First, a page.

Despite the initial qualification and stimulation conducted under medical supervision, the process of stimulation does not always proceed as expected. The ovarian response to the medications may be too weak or excessive.

The ovarian response to the medications may be insufficient; few follicles may develop or – very rarely – the ovaries may not respond to the stimulation at all, with the result that only small number of egg cells will be picked up, or even that the stimulation will be discontinued before ovum pick-up.

The treatment may be discontinued earlier also in the case of excessive ovarian response to the stimulation. The continuation of the treatment in this situation carries a high risk of hyperstimulation syndrome. Each time the stimulation is ended prematurely, the patients should report to the doctor in order to determine the further course of the medical procedure.

Drug side effects are caused by the inhibition of sex hormones secretion (related mainly to the long-term therapy with these hormones) and include: hot flushes, spotting or bleeding, vaginal dryness, fatigue, decreased libido, sporadic increase in aminotransferase activity and slight increase in cholesterol level, sensory disorders, vision disorders, weight gain, muscle and joint pain, nausea, vomiting, swelling, headache, depression. Occasional allergic reactions have been observed (pruritus, rash, skin redness, fever, very rarely anaphylactic shock). In single cases, there may be transient injection site pain.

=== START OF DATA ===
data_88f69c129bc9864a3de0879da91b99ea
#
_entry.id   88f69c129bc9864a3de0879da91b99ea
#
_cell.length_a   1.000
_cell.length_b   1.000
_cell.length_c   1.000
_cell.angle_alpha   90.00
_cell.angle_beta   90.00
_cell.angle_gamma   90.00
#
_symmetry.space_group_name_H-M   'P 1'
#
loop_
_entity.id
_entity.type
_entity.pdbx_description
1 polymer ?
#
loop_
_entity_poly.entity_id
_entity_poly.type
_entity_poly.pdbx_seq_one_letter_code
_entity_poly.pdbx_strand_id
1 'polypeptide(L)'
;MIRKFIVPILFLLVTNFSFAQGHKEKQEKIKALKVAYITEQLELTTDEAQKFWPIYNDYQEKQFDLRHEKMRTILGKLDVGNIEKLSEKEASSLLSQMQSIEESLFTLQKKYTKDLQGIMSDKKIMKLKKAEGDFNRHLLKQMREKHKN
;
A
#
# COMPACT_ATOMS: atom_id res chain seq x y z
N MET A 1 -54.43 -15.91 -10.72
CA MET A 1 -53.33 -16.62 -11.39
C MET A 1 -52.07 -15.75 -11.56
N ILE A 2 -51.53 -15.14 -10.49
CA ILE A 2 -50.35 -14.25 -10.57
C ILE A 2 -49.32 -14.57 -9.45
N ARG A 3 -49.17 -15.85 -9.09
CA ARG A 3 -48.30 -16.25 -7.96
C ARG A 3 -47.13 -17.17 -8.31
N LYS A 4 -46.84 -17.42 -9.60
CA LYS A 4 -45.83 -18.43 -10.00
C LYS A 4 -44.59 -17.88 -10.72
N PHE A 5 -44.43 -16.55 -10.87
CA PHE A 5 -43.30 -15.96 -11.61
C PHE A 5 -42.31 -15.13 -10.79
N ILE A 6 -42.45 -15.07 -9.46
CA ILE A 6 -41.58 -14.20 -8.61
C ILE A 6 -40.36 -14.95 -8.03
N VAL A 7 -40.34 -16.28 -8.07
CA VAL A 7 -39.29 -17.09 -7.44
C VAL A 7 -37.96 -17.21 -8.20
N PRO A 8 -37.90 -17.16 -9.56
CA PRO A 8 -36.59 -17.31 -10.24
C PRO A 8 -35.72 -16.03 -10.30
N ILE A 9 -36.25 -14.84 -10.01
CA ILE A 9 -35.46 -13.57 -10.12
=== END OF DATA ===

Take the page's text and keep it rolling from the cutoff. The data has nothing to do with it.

As the drugs are administered after ovulation, there is the possibility that they will be used in early pregnancy.

Therefore it is safer to use other methods of contraception (e.g. condoms) starting from the month in which an agonist is introduced. Although no fetal defects resulting from the therapy with these drugs have been reported, they should be discontinued once the pregnancy is confirmed.

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Published: 3 November 2015 Updated: 18 April 2017